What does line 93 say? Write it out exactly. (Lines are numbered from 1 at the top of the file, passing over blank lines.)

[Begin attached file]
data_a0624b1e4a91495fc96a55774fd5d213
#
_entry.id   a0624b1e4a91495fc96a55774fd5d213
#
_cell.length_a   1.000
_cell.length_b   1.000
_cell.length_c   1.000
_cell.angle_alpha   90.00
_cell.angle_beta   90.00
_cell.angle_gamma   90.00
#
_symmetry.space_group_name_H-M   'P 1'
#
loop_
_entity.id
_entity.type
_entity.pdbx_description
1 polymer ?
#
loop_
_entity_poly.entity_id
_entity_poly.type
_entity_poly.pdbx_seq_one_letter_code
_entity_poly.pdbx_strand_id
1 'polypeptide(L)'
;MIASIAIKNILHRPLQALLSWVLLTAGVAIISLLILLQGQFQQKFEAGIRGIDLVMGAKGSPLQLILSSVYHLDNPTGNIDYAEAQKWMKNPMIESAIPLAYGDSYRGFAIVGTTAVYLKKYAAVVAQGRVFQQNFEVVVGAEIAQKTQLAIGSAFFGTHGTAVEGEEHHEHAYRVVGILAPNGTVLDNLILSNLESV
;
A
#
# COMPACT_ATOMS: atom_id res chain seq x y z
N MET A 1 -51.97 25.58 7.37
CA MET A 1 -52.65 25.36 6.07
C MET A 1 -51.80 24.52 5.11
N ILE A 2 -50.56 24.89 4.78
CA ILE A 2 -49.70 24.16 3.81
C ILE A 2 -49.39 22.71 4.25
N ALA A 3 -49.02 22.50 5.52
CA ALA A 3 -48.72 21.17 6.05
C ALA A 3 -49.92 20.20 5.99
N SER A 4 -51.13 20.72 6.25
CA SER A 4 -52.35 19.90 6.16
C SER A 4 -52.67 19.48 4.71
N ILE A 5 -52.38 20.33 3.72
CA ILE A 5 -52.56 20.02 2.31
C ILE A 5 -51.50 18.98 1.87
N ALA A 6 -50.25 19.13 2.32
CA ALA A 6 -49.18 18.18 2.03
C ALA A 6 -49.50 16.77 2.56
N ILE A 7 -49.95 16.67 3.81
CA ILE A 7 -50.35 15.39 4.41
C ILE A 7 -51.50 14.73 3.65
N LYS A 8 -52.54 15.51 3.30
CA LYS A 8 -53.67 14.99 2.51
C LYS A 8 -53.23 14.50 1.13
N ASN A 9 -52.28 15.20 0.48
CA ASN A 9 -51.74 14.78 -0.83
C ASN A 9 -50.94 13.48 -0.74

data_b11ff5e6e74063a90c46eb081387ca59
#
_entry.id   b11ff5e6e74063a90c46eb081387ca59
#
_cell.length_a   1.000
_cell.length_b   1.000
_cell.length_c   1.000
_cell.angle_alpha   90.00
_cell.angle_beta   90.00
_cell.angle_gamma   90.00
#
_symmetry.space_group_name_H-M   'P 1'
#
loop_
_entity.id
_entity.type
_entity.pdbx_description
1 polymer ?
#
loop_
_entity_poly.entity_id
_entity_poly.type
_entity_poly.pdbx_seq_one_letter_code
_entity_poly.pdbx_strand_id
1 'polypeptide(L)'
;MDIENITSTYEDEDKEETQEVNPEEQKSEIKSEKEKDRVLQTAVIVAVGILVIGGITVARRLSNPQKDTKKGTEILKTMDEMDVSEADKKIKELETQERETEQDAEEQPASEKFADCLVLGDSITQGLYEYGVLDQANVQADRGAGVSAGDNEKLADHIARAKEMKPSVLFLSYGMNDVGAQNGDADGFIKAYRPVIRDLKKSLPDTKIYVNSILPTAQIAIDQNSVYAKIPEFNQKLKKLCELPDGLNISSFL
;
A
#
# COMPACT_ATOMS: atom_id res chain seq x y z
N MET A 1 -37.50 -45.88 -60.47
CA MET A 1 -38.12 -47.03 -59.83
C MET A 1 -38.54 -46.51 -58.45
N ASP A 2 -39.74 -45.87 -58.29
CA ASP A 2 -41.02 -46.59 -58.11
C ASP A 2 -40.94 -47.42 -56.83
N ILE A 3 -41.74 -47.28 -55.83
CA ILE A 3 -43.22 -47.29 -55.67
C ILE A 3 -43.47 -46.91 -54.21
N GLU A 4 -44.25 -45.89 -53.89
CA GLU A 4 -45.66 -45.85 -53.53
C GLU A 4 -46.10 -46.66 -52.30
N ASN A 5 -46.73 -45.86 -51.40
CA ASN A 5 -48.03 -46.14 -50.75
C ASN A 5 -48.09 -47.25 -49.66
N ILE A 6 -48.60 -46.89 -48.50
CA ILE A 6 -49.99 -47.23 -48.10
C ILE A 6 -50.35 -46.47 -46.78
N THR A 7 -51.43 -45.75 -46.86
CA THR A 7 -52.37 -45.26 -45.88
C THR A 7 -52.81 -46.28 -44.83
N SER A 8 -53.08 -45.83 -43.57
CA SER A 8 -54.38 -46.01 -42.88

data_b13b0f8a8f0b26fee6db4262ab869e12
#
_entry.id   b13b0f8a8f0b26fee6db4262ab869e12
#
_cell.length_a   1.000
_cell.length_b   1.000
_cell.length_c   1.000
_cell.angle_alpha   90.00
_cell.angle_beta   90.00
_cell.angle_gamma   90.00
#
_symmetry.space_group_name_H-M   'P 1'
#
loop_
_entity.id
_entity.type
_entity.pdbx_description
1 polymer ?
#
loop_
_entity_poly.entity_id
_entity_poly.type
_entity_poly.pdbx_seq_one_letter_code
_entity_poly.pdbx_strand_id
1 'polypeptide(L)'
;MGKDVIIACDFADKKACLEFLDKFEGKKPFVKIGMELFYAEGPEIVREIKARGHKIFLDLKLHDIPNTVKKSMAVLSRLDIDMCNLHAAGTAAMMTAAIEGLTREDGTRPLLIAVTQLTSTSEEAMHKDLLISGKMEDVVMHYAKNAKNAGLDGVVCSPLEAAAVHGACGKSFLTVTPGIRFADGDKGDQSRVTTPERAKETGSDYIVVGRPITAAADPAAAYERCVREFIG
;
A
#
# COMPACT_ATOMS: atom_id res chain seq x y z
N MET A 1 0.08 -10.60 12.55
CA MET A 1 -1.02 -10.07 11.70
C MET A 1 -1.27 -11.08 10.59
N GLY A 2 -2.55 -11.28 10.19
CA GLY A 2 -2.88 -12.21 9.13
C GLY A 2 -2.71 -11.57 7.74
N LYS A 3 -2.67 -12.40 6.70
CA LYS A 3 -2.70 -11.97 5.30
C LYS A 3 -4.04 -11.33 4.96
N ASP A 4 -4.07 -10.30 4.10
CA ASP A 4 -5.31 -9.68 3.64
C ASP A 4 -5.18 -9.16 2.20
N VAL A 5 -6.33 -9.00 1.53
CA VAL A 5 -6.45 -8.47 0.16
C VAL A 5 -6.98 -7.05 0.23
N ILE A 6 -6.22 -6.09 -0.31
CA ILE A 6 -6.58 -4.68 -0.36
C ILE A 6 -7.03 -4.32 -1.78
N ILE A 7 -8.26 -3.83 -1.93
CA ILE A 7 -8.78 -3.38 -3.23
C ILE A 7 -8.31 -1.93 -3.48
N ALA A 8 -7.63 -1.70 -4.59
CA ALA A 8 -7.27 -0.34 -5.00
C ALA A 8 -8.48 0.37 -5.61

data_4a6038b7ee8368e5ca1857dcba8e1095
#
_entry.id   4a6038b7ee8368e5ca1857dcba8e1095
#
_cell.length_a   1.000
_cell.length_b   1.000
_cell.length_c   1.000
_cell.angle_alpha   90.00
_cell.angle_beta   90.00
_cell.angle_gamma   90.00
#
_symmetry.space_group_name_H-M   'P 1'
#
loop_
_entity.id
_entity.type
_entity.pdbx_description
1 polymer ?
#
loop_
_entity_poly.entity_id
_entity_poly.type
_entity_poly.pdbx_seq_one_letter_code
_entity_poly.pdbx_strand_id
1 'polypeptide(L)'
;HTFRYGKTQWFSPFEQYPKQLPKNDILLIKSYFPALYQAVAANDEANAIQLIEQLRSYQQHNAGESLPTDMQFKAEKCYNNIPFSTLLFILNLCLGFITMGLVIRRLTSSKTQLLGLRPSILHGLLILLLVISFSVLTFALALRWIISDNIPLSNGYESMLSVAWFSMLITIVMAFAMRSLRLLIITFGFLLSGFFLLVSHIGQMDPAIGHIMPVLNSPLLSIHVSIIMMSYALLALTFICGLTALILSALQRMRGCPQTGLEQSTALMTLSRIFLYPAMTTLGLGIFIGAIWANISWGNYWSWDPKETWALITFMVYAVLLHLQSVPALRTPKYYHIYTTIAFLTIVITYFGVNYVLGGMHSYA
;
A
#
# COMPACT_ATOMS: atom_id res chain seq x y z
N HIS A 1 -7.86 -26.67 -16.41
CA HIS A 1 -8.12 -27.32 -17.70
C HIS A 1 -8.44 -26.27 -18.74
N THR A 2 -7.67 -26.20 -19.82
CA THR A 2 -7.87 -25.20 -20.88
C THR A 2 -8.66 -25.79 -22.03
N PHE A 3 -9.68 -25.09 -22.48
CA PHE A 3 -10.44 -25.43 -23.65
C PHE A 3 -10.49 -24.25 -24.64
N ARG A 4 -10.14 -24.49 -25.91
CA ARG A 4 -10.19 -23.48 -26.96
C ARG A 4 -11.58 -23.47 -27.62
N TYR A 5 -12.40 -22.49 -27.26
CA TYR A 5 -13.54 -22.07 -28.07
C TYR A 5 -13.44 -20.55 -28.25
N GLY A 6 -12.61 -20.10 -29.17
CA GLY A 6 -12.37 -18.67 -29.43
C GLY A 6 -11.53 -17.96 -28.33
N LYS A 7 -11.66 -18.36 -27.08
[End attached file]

C ASP A 2 -40.94 -47.42 -56.83